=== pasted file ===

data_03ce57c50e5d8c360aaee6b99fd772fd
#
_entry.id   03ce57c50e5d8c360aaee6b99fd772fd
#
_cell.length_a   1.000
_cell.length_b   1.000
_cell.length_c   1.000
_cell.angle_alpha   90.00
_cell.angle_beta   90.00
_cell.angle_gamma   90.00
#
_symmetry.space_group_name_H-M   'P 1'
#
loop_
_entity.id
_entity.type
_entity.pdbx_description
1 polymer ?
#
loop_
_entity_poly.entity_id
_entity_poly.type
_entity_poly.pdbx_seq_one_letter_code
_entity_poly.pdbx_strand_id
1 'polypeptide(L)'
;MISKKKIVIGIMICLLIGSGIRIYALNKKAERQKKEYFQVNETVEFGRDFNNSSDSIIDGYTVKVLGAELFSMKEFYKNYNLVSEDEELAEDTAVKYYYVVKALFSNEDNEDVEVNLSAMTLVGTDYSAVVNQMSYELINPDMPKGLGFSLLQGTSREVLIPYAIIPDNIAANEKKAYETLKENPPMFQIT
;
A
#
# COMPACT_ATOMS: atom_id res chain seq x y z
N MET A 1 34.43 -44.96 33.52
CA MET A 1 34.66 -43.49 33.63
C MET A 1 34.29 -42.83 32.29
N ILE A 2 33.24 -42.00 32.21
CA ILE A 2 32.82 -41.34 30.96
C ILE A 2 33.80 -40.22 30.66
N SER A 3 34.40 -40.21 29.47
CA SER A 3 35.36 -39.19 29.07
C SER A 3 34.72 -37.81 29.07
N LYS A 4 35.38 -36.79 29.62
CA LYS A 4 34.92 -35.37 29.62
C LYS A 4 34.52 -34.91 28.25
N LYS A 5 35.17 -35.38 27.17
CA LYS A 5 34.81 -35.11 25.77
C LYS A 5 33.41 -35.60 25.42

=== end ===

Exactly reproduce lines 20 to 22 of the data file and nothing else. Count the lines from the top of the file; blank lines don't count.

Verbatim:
loop_
_entity_poly.entity_id
_entity_poly.type